For this recipe, we used the following ingredients to create two different styles of Cucumber Boats, the Mediterranean and the Home Garden (see below!)
Black Olives, sliced
Cherry Tomatoes, sliced
Red Onion, thinly sliced
Feta Cheese, crumbled
Sunflower Seeds, toasted
The Mediterranean Cucumber Boat
Home Garden Cucumber Boat
Lets get started!
Gather your ingredients. I always find this helpful as it makes your prep go so much faster when you have everything in front of you ready to go!
Slice the cucumber in half and scoop out the seeds. This creates the “boat” affect. Cut the slices up into bite-size pieces in any size you desire.
Fill the boats with hummus. To make it easier and cleaner, I suggest using a piping bag with a plastic nozzle. If you don’t have one, you can fasten your own with parchment paper and a nozzle or by filling a plastic freezer bag with hummus and cutting a hole in the corner of the bag to act as the nozzle.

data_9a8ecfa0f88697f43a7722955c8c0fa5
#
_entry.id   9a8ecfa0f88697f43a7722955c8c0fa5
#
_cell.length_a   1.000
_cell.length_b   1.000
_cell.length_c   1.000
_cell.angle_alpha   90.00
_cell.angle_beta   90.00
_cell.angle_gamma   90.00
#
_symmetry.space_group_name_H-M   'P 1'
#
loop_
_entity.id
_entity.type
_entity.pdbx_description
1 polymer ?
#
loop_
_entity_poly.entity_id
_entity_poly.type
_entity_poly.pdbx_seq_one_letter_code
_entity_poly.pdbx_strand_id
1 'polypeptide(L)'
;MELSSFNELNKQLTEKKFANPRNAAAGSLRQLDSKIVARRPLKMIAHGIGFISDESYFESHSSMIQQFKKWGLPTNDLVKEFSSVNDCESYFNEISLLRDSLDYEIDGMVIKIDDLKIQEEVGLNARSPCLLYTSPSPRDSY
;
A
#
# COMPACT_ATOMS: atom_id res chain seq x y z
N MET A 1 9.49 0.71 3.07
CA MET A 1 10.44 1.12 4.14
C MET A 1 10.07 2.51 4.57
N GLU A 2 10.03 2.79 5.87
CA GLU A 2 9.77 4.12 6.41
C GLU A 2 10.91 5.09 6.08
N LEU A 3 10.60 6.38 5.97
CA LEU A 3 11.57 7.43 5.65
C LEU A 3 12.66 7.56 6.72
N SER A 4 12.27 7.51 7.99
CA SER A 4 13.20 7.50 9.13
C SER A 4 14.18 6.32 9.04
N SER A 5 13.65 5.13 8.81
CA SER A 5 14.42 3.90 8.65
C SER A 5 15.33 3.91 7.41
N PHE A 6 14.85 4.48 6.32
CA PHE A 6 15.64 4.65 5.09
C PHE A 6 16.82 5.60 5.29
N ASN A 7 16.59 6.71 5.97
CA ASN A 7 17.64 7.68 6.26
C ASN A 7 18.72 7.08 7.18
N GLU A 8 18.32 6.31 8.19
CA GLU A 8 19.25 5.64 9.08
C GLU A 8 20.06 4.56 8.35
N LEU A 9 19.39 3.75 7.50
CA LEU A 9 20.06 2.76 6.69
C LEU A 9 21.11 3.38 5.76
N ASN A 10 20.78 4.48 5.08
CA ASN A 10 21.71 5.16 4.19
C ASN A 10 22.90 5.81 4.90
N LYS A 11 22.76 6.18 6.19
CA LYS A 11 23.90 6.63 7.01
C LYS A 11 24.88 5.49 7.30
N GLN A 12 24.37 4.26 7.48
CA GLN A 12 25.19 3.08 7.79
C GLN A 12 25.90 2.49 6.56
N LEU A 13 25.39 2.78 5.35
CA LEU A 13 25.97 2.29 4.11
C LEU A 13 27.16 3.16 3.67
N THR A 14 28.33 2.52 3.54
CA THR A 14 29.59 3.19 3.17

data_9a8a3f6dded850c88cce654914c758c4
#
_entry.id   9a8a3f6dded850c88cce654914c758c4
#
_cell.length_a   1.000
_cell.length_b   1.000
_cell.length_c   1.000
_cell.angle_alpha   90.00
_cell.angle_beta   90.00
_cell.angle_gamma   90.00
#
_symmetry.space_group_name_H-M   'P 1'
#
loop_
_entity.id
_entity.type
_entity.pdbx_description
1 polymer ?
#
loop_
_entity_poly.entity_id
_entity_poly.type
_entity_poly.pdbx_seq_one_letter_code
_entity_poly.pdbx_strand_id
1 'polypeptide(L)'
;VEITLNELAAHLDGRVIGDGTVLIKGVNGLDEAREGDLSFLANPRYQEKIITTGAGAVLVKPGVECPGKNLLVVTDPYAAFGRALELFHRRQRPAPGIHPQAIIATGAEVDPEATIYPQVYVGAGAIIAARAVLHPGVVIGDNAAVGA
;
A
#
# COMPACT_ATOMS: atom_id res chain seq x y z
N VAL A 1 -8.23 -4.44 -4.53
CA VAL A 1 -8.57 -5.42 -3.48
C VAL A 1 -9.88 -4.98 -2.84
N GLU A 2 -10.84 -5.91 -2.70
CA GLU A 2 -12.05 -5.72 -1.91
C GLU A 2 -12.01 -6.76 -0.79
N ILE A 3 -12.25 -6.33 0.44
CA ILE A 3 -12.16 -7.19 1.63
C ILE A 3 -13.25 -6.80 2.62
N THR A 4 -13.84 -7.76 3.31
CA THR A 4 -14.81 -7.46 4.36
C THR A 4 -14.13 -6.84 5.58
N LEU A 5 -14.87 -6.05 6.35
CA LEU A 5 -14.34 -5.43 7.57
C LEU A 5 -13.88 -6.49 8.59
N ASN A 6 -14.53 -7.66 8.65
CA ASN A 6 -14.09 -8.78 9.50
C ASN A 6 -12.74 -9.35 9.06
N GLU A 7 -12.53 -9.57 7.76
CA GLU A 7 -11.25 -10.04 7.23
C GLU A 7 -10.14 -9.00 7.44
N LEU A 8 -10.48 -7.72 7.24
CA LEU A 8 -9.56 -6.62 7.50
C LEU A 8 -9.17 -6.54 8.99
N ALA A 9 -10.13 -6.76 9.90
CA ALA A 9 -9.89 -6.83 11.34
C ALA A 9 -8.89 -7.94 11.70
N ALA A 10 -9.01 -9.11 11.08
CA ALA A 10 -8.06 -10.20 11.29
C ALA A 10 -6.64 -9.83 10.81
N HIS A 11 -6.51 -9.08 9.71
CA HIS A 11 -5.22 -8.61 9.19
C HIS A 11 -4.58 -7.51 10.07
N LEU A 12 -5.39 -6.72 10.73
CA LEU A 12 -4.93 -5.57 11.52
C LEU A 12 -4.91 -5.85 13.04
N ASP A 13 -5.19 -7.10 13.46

You will want to fill the boats enough so they “grab” your toppings well.
Add your toppings with the amount of ingredients based on the size of your cucumber.
Enjoy! Get ready to receive compliments on your creativity!
*Here is a classic hummus recipe we suggest! https://www.bonappetit.com/recipe/classic-chickpea-hummus
By Jonathan Doron
Let’s talk about what we can do with all of that parsley you just got in your farm share. If you’re like me, then you know that the sauce is the boss. Today we’re making chimichurri (aka “chimi”). It’s so easy to customize, and so versatile, you’ll have no problem finding a dish to include it in. Toss it together with some grilled vegetables (summer squash or potatoes), pour some on your favorite steak, or even smear it on a toasted baguette.